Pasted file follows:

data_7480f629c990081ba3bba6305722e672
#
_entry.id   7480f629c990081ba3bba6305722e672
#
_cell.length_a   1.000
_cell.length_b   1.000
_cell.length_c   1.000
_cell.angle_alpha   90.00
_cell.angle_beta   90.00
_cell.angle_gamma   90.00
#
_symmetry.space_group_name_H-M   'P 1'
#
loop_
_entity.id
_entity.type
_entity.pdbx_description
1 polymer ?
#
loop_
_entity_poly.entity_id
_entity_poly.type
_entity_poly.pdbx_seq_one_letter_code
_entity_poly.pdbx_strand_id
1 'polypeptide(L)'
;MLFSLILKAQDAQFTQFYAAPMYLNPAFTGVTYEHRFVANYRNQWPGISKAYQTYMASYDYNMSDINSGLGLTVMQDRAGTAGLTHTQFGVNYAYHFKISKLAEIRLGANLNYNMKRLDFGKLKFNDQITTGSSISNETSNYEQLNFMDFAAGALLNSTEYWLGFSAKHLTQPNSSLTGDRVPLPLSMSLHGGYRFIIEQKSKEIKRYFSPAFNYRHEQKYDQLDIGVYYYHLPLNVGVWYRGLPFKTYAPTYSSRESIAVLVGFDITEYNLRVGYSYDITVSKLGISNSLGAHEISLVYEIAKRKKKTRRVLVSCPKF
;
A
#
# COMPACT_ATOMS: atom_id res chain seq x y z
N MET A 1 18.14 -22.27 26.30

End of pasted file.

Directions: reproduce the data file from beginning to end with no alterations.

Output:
data_7480f629c990081ba3bba6305722e672
#
_entry.id   7480f629c990081ba3bba6305722e672
#
_cell.length_a   1.000
_cell.length_b   1.000
_cell.length_c   1.000
_cell.angle_alpha   90.00
_cell.angle_beta   90.00
_cell.angle_gamma   90.00
#
_symmetry.space_group_name_H-M   'P 1'
#
loop_
_entity.id
_entity.type
_entity.pdbx_description
1 polymer ?
#
loop_
_entity_poly.entity_id
_entity_poly.type
_entity_poly.pdbx_seq_one_letter_code
_entity_poly.pdbx_strand_id
1 'polypeptide(L)'
;MLFSLILKAQDAQFTQFYAAPMYLNPAFTGVTYEHRFVANYRNQWPGISKAYQTYMASYDYNMSDINSGLGLTVMQDRAGTAGLTHTQFGVNYAYHFKISKLAEIRLGANLNYNMKRLDFGKLKFNDQITTGSSISNETSNYEQLNFMDFAAGALLNSTEYWLGFSAKHLTQPNSSLTGDRVPLPLSMSLHGGYRFIIEQKSKEIKRYFSPAFNYRHEQKYDQLDIGVYYYHLPLNVGVWYRGLPFKTYAPTYSSRESIAVLVGFDITEYNLRVGYSYDITVSKLGISNSLGAHEISLVYEIAKRKKKTRRVLVSCPKF
;
A
#
# COMPACT_ATOMS: atom_id res chain seq x y z
N MET A 1 18.14 -22.27 26.30